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Monday, Mar 4, 2024

Speaker Combats Lyme Disease Spread

When Dr. Richard Ostfeld, a senior scientist at the Cary Institute for Ecosystem Studies, asked the audience in McCardell BiCentennial Hall if they or someone they knew had ever been diagnosed with Lyme disease, over two-thirds raised their hands. This should come as no shock: With over 300,000 diagnosed cases per year, Lyme disease is the second most prevalent disease in the northeastern United States. What may be surprising, however, is how poorly Lyme disease is understood. Dr. Ostfeld is hoping to change this. On Friday, Oct. 30, he took part in the College’s George B. Saul Lecture Series to share his unique perspective on the disease and methods to combat its spread.

The number of reported cases of Lyme disease has grown from a few hundred a year to a few hundred thousand, and even that number is believed to be an underestimate. Dr. Ostfeld has devoted his research to investigating the ecological factors that influence the spread of Lyme disease. He has concluded that the conventional understanding of Lyme disease is woefully underdeveloped and should be replaced with a new paradigm that considers the diversity of species that are responsible.

There exist three stages in tick development: the larval stage, the nymphal stage and the adult stage. Lyme disease cannot be transmitted from parents to their progeny; thus, when a tick is born, it is not infected with the pathogen. As such, it is critical to look at the first host a larval tick feeds on, for it is here that it risks acquiring the pathogen. Ticks transmit the disease in their nymphal stage, when they feed on their second host. Conventional wisdom supports the idea that there is a relationship between the white tail deer population, a primary tick host, and the number of nymphal ticks infected with the pathogen, but several recent studies have challenged this paradigm.

One of these studies, as described by Dr. Ostfeld, occurred on Mohegan Island off the coast of Maine. Over the course of a few years, the people of the island hunted the deer population to zero. It was observed that the tick larvae population was also driven down to near zero. A second study took place in Cranes Beach, Massachusetts. In this scenario, when the deer population was driven to zero, the nymphal tick population also decreased – but after a certain point, it began to increase again, almost reaching its initial size. The primary difference between these two studies is that Mohegan Island housed no other possible carriers of the pathogen, while Cranes Beach was much more biologically diverse. This has led Dr. Ostfeld to conclude that species other than the white tail deer influence the size of the tick population.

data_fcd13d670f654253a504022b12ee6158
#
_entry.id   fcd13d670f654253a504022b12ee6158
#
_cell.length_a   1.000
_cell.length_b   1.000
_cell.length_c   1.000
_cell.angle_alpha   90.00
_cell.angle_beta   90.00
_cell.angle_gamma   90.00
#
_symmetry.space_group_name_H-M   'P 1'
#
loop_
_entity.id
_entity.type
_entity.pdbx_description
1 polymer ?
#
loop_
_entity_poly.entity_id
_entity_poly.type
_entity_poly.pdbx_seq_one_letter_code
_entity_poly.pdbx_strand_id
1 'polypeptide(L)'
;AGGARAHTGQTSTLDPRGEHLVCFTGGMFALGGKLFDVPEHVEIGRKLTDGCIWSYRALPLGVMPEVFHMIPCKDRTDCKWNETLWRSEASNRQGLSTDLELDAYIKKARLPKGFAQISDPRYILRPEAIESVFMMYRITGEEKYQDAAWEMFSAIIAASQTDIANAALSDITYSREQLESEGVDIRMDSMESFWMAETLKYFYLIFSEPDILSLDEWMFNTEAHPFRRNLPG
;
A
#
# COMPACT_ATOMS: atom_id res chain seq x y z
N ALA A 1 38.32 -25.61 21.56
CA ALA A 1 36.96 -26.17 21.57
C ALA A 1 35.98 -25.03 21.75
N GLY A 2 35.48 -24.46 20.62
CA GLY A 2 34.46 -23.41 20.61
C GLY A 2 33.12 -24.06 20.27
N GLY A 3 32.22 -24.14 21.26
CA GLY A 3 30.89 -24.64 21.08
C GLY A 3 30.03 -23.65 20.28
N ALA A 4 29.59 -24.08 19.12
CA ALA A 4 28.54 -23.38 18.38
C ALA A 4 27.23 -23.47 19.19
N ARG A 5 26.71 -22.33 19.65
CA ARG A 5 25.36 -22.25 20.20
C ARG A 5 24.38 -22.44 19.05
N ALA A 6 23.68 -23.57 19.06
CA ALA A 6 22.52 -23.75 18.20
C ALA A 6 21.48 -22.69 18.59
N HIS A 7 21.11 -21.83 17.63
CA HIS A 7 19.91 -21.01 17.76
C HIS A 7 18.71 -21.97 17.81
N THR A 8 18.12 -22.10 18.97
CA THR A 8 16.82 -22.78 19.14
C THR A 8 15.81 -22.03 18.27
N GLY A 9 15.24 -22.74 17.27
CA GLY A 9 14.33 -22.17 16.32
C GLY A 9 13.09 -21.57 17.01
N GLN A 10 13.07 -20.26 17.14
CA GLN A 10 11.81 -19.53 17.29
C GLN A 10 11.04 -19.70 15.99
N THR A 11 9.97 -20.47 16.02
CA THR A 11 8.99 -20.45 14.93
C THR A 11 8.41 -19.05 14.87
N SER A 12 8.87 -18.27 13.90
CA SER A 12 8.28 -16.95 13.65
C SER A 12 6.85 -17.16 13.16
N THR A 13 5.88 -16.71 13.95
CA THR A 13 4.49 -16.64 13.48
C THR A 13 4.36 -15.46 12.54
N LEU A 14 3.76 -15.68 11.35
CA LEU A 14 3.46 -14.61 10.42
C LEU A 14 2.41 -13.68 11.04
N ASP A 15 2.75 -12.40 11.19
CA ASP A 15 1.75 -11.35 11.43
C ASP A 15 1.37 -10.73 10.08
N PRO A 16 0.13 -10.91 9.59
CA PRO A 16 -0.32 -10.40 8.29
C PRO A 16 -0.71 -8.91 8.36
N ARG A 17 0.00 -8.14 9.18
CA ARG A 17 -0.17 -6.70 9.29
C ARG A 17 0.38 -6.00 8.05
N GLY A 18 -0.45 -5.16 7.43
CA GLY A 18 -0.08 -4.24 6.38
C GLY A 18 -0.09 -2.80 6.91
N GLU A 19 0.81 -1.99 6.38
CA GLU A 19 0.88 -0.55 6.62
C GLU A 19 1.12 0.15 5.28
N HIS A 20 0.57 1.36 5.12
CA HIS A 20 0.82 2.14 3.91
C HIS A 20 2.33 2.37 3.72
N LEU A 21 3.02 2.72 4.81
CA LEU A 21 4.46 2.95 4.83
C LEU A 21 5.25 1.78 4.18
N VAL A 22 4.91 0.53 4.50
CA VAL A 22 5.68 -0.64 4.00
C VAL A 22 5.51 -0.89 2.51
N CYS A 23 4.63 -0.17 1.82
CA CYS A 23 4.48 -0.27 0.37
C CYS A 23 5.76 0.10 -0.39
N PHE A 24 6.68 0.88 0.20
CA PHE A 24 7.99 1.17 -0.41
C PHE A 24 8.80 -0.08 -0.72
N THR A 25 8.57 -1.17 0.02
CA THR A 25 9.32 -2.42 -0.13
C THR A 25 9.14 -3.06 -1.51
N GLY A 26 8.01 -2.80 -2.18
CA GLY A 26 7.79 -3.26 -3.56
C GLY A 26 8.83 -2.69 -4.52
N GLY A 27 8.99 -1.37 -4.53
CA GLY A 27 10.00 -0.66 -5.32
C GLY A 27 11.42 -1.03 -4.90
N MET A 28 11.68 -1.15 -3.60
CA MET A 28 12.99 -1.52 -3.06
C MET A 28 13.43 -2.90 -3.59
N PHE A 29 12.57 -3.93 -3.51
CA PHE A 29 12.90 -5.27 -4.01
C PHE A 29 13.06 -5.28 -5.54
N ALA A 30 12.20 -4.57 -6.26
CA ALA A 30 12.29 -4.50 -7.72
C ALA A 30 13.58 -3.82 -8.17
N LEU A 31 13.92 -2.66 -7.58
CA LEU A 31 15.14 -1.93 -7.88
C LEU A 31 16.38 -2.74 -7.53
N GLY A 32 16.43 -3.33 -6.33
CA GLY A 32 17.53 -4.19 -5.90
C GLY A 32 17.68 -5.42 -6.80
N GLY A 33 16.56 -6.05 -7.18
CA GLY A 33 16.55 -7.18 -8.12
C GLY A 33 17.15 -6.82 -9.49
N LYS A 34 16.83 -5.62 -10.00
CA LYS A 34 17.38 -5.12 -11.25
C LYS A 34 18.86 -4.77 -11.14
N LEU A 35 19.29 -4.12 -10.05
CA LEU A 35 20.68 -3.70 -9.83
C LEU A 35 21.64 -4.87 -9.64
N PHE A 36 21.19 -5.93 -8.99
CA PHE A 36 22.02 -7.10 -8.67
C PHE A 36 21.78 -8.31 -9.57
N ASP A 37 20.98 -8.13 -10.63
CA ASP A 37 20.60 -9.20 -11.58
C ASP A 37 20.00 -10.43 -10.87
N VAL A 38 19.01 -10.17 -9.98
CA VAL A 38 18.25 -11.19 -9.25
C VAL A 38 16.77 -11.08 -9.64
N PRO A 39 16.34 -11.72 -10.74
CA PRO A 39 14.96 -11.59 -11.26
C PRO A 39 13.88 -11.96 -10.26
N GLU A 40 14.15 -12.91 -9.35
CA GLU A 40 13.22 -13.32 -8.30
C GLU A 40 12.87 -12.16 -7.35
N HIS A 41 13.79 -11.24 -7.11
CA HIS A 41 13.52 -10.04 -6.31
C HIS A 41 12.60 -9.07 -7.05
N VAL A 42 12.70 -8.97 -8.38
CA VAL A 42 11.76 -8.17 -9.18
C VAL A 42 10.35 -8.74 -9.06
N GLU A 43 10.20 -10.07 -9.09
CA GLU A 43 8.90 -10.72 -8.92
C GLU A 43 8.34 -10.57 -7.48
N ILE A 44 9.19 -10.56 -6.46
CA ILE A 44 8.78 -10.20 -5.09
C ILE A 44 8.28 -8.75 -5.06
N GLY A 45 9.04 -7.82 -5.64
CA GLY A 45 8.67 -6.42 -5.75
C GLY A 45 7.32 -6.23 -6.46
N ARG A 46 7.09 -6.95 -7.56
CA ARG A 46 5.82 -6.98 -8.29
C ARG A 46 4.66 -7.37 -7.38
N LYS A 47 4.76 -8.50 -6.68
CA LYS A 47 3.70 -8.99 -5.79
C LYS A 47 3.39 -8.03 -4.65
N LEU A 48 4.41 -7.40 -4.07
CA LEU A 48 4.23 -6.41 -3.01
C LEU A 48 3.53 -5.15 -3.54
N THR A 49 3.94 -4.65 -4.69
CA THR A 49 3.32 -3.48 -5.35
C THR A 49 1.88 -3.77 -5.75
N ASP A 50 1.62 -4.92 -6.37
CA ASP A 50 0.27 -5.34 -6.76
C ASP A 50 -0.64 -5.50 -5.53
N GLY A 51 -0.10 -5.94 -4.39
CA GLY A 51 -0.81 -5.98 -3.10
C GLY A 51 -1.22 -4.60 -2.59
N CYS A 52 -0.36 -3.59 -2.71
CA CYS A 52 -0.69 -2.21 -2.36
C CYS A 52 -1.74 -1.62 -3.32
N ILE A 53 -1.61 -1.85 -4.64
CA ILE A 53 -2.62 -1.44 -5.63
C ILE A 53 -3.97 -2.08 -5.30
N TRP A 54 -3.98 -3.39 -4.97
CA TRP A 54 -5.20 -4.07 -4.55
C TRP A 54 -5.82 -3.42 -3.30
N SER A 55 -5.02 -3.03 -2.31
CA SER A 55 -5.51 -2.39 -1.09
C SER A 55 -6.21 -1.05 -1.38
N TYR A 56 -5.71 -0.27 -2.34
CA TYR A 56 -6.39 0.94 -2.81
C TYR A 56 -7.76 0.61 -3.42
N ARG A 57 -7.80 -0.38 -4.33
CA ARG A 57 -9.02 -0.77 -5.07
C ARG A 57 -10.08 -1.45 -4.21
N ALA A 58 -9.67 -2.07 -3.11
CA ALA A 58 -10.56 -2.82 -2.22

In order to better understand how other mammals help spread Lyme disease, it is necessary to first recognize that some animals serve as better hosts for ticks than others. There are two types of hosts: amplifying hosts, which are great hosts for ticks, and protecting hosts, which effectively kill ticks that try to feed on them. Field studies by Dr. Ostfeld showed that the three most important reservoirs for Lyme disease are the white-footed mouse, the short tailed shrew and the eastern chipmunk. About half of the larval ticks that feed on an infected mouse survive to the nymphal stage. In comparison, the opossum is one of the best diluting species, and only 3.5 percent of ticks that feed on opossums survive to the next developmental stage. In fact, the average opossum kills about 5,600 ticks per week. These are important factors to consider when assessing the size of the tick population.

Dr. Ostfeld outlined a number of steps that can be taken to decrease the population of smaller mammals, which act as better reservoirs for infected nymphal ticks. As a forested area becomes smaller due to development and fragmentation, diversity decreases, and the community tends to become dominated by smaller mammals. Larger forested areas can support larger, predatory mammals, which have been found to suppress the tick borne disease risk. There are also certain types of fungi that act as naturally occurring pesticides against ticks, providing a more natural alternative to traditional, chemical-based tick deterrents. Places in which these fungi have been used have seen a 70 to 90 percent reduction in tick population.

While we have become better at preventing Lyme disease, it still remains one of the most rampant emerging infectious diseases in North America. Until future scientists develop a vaccine, it is advised that one wear appropriate clothing and check oneself for tickets after spending time outdoors.